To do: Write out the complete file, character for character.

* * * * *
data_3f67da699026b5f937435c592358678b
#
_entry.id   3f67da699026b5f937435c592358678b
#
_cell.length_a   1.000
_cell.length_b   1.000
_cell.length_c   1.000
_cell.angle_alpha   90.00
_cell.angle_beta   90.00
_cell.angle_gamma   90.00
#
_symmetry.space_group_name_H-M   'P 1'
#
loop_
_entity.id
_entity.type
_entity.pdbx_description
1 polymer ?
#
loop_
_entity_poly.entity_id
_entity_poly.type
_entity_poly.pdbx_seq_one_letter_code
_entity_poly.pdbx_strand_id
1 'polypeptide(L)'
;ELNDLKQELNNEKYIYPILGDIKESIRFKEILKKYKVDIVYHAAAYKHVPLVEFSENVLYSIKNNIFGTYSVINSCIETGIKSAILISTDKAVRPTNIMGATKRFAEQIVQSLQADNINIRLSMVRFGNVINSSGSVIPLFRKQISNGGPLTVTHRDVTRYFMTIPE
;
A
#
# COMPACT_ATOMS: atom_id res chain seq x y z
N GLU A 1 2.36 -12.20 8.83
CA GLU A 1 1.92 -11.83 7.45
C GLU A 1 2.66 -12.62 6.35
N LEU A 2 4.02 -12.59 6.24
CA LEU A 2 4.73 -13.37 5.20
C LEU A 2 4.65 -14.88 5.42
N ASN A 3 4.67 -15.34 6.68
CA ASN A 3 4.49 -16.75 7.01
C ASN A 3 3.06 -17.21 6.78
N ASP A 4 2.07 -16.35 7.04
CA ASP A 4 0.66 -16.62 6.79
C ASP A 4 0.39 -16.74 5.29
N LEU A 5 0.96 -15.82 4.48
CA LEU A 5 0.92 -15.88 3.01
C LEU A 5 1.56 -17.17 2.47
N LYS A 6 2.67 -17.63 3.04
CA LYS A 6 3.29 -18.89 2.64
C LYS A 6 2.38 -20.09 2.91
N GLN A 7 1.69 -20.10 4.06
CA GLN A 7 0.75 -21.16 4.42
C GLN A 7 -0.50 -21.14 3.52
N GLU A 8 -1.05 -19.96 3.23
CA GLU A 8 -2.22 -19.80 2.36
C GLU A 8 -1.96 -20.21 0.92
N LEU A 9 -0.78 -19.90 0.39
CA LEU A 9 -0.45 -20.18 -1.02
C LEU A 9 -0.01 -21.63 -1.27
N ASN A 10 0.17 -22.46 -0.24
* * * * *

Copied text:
data_3f67da699026b5f937435c592358678b
#
_entry.id   3f67da699026b5f937435c592358678b
#
_cell.length_a   1.000
_cell.length_b   1.000
_cell.length_c   1.000
_cell.angle_alpha   90.00
_cell.angle_beta   90.00
_cell.angle_gamma   90.00
#
_symmetry.space_group_name_H-M   'P 1'
#
loop_
_entity.id
_entity.type
_entity.pdbx_description
1 polymer ?
#
loop_
_entity_poly.entity_id
_entity_poly.type
_entity_poly.pdbx_seq_one_letter_code
_entity_poly.pdbx_strand_id
1 'polypeptide(L)'
;ELNDLKQELNNEKYIYPILGDIKESIRFKEILKKYKVDIVYHAAAYKHVPLVEFSENVLYSIKNNIFGTYSVINSCIETGIKSAILISTDKAVRPTNIMGATKRFAEQIVQSLQADNINIRLSMVRFGNVINSSGSVIPLFRKQISNGGPLTVTHRDVTRYFMTIPE
;
A
#
# COMPACT_ATOMS: atom_id res chain seq x y z
N GLU A 1 2.36 -12.20 8.83
CA GLU A 1 1.92 -11.83 7.45
C GLU A 1 2.66 -12.62 6.35
N LEU A 2 4.02 -12.59 6.24
CA LEU A 2 4.73 -13.37 5.20
C LEU A 2 4.65 -14.88 5.42
N ASN A 3 4.67 -15.34 6.68
CA ASN A 3 4.49 -16.75 7.01
C ASN A 3 3.06 -17.21 6.78
N ASP A 4 2.07 -16.35 7.04
CA ASP A 4 0.66 -16.62 6.79
C ASP A 4 0.39 -16.74 5.29
N LEU A 5 0.96 -15.82 4.48
CA LEU A 5 0.92 -15.88 3.01
C LEU A 5 1.56 -17.17 2.47
N LYS A 6 2.67 -17.63 3.04
CA LYS A 6 3.29 -18.89 2.64
C LYS A 6 2.38 -20.09 2.91
N GLN A 7 1.69 -20.10 4.06
CA GLN A 7 0.75 -21.16 4.42
C GLN A 7 -0.50 -21.14 3.52
N GLU A 8 -1.05 -19.96 3.23
CA GLU A 8 -2.22 -19.80 2.36
C GLU A 8 -1.96 -20.21 0.92
N LEU A 9 -0.78 -19.90 0.39
CA LEU A 9 -0.45 -20.18 -1.02
C LEU A 9 -0.01 -21.63 -1.27
N ASN A 10 0.17 -22.46 -0.24